(1) Europe adopting the U.S. policy of two crew members in the cockpit at all times [even if one is a flight attendant].
(2) Aircraft flight systems will [forcibly] take over flying the plane if they detect something [egregiously] unsafe--not merely warn the pilot.
(3) Allow a ground based pilot crew to take over flying the aircraft remotely (like a drone aircraft) if something is unsafe.
(4) Not allowing [as is presently allowed] a single person to disable the cockpit door unlock codes/keys.

Remedies (2) and (3) aren't limited to just a suicidal pilot. Hypoxia may overcome both pilot/co-pilot before they have a chance to switch to oxygen.

But, if people are screaming "beware of hackers" now, just imagine the hoopla surrounding implementation of (3). Although remote drone piloting is used by military drones, there have been some [unconfirmed] reports of nefarious people being able to take over drones.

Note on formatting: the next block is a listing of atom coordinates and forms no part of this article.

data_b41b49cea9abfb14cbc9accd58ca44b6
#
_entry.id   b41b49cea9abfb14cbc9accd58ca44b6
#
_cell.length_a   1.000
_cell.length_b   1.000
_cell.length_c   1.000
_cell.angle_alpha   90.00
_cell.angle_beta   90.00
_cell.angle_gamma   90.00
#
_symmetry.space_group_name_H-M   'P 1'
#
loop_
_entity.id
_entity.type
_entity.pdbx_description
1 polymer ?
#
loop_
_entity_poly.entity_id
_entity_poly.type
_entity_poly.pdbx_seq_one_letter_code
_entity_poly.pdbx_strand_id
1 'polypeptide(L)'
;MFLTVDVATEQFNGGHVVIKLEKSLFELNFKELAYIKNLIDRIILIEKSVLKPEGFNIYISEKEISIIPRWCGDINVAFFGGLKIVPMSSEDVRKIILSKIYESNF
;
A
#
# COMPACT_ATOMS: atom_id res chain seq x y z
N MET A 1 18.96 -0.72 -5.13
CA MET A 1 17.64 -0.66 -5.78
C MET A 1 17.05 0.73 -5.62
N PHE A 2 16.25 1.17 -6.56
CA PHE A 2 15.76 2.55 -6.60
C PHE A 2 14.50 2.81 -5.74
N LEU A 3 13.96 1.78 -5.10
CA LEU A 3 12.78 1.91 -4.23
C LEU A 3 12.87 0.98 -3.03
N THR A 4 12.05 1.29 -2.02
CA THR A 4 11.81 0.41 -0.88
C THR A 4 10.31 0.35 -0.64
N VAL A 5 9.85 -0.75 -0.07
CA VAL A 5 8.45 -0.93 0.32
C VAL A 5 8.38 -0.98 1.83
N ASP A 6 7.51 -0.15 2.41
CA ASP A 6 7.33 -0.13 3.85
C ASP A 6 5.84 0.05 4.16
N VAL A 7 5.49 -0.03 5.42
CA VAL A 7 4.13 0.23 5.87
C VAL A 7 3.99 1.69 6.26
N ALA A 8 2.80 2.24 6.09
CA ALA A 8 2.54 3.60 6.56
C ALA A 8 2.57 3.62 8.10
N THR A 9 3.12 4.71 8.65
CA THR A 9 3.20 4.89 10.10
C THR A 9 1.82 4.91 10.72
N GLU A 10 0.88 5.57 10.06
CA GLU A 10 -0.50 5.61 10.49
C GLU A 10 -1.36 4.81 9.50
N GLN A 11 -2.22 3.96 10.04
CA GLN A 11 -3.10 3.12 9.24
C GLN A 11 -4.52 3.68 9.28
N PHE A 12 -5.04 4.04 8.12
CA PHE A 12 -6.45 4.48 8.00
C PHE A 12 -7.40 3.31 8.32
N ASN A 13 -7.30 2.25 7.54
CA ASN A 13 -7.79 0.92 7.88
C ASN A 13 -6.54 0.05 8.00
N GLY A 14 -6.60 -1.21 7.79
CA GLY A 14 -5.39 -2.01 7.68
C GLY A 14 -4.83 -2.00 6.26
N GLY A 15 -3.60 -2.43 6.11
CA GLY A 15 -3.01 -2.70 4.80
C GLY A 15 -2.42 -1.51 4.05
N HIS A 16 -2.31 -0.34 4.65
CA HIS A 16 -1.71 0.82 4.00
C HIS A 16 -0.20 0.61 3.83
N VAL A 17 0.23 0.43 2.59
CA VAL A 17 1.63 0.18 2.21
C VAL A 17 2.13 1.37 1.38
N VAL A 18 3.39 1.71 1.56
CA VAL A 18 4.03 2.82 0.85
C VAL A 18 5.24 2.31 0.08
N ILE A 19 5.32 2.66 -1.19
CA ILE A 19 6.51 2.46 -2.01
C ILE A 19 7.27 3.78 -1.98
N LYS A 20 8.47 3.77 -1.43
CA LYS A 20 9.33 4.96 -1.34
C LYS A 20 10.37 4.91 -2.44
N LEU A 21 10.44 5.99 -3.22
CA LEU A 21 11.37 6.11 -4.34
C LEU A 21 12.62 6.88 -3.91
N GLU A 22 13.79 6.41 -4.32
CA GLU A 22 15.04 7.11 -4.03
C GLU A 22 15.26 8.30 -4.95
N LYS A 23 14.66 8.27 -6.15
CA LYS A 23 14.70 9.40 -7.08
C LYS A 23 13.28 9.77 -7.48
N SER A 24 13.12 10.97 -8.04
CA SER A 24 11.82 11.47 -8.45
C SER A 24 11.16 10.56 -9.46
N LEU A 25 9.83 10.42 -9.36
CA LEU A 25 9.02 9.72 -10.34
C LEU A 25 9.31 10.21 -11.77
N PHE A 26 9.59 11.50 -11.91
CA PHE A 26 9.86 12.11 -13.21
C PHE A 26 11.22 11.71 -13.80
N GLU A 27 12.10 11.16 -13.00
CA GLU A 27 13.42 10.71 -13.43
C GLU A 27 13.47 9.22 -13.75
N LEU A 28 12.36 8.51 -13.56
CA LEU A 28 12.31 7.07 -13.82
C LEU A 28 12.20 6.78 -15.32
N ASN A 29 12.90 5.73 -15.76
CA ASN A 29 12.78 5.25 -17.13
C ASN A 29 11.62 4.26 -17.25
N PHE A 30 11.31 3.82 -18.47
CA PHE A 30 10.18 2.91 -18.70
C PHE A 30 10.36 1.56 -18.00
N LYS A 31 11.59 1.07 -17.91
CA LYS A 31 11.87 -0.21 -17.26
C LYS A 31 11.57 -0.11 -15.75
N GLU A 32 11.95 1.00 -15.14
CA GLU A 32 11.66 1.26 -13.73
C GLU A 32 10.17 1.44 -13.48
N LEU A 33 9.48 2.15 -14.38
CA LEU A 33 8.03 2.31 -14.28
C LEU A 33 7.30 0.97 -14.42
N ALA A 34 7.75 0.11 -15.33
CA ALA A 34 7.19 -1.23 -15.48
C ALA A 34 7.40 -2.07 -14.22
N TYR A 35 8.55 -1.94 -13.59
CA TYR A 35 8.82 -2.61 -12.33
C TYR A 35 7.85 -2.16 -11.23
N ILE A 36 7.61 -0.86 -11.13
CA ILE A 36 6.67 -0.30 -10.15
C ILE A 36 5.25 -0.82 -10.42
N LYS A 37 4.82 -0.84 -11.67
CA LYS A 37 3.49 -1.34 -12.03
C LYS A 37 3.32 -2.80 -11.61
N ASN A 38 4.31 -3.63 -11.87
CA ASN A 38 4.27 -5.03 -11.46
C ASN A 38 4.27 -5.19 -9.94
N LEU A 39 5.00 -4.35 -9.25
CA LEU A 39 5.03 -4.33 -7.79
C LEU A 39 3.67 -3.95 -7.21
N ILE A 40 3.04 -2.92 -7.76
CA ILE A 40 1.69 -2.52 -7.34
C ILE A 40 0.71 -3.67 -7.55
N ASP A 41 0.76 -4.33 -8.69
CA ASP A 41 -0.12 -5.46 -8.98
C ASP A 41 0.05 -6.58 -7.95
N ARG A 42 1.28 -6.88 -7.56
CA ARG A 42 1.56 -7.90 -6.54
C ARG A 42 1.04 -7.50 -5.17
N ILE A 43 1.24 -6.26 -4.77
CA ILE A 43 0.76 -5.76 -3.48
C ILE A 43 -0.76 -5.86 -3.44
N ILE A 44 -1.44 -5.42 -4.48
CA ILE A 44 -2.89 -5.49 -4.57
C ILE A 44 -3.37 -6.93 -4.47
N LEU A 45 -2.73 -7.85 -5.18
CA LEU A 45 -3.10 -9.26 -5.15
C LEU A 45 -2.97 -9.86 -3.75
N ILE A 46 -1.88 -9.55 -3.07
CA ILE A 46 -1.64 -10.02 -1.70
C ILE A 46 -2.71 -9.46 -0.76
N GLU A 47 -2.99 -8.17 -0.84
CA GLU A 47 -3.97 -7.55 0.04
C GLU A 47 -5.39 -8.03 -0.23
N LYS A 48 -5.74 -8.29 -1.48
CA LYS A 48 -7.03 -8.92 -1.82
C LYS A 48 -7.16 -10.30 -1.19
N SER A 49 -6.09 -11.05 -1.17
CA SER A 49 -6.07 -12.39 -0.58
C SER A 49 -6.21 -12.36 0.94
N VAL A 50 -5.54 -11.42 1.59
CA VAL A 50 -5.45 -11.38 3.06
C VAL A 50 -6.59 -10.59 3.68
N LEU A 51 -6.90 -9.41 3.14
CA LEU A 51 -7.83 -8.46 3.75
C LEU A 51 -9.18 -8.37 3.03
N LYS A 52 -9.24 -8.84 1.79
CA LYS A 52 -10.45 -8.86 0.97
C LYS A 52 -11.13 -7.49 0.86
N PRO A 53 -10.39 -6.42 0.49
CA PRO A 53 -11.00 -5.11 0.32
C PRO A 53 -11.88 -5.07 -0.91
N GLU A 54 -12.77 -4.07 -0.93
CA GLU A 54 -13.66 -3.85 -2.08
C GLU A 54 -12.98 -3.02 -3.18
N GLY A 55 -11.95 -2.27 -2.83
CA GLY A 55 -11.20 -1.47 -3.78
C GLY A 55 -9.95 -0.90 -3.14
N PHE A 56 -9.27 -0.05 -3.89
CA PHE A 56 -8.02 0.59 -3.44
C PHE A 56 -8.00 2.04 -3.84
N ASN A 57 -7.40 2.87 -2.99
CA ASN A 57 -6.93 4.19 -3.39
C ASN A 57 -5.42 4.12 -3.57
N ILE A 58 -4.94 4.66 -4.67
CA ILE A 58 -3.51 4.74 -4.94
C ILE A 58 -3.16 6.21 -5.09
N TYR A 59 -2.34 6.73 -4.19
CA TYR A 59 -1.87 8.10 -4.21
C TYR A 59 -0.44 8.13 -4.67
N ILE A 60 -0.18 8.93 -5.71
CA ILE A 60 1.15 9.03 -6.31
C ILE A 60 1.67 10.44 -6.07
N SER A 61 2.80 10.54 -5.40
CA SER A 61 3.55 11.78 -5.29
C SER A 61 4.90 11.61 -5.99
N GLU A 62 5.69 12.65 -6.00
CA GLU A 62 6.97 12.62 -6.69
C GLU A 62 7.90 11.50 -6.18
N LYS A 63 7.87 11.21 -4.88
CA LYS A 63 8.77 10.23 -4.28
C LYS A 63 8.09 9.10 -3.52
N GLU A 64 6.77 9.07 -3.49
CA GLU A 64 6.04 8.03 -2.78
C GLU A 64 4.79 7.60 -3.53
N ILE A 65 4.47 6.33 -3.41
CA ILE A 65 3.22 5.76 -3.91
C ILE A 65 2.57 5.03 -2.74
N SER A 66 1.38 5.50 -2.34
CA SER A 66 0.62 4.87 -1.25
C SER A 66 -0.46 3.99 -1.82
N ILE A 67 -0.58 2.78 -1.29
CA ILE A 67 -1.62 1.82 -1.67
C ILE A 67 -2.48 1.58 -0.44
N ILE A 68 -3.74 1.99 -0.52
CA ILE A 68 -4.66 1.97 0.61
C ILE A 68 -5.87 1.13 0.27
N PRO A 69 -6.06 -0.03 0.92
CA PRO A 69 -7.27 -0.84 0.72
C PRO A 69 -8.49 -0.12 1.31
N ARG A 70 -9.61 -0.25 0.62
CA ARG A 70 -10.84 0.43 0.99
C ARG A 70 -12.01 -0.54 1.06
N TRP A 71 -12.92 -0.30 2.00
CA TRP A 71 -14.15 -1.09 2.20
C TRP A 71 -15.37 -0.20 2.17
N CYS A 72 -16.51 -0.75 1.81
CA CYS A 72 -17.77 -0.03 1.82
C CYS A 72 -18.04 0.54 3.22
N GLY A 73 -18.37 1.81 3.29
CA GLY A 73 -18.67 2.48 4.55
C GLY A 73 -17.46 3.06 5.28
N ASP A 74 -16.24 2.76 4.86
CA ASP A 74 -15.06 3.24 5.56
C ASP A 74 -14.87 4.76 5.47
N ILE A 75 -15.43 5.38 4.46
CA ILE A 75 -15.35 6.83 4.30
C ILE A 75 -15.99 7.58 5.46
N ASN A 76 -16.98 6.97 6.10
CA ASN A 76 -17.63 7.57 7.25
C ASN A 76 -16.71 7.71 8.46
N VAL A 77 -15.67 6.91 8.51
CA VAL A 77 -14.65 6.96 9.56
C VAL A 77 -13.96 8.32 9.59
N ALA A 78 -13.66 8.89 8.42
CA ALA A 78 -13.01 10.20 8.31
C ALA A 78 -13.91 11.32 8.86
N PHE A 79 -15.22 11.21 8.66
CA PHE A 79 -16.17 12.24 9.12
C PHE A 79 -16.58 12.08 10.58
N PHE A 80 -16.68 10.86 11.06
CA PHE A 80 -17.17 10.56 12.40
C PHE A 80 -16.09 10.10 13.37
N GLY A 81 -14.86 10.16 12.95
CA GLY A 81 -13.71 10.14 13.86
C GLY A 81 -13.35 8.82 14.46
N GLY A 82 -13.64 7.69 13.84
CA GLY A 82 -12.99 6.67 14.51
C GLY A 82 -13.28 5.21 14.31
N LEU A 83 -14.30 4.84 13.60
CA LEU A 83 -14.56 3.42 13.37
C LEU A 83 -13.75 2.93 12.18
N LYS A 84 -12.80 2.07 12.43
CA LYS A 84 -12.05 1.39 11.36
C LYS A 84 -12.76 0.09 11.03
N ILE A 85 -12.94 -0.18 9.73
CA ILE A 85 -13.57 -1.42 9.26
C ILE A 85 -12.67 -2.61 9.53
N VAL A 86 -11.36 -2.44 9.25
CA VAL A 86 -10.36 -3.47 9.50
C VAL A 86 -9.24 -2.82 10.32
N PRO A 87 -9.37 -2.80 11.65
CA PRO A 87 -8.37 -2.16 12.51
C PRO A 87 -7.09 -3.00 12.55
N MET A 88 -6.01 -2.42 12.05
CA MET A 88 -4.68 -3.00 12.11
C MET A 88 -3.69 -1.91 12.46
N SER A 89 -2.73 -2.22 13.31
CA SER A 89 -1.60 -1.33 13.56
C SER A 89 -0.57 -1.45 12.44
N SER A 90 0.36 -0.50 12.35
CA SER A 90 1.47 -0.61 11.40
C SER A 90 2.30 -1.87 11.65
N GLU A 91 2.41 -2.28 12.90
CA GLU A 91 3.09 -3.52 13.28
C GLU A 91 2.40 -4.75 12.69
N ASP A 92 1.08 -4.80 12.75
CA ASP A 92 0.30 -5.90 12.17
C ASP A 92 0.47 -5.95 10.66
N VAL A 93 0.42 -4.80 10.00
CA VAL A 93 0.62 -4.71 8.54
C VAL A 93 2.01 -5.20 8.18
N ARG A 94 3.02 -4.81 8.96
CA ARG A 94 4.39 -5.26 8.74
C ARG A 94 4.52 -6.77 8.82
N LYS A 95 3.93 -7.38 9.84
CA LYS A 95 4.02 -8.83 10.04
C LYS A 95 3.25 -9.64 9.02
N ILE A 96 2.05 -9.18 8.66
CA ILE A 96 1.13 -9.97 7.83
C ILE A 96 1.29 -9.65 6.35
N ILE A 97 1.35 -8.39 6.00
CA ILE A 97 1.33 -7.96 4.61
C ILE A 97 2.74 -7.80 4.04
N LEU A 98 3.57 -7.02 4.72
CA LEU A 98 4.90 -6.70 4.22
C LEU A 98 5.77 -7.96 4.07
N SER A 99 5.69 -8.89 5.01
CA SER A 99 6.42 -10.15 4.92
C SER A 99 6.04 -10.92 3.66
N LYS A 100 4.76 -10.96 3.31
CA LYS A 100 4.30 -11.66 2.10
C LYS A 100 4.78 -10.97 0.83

Comment: Had a fire--Here's what I did (Score 1) 446

I actually experienced the scenario you're talking about: fire in my apartment complex. Fortunately, nobody was hurt but several people lost all their possessions. Lucky for me, the fire only got within 90 feet of my place [while the fire was raging I was sweating bullets]. This was the one day I didn't have my laptop [which was my previous backup in case of fire] with me and I was out at the time.

I now use a 64GB USB stick that I carry on my keyring, so it's always with me. I also have one that's in the trunk of my car [under the spare tire].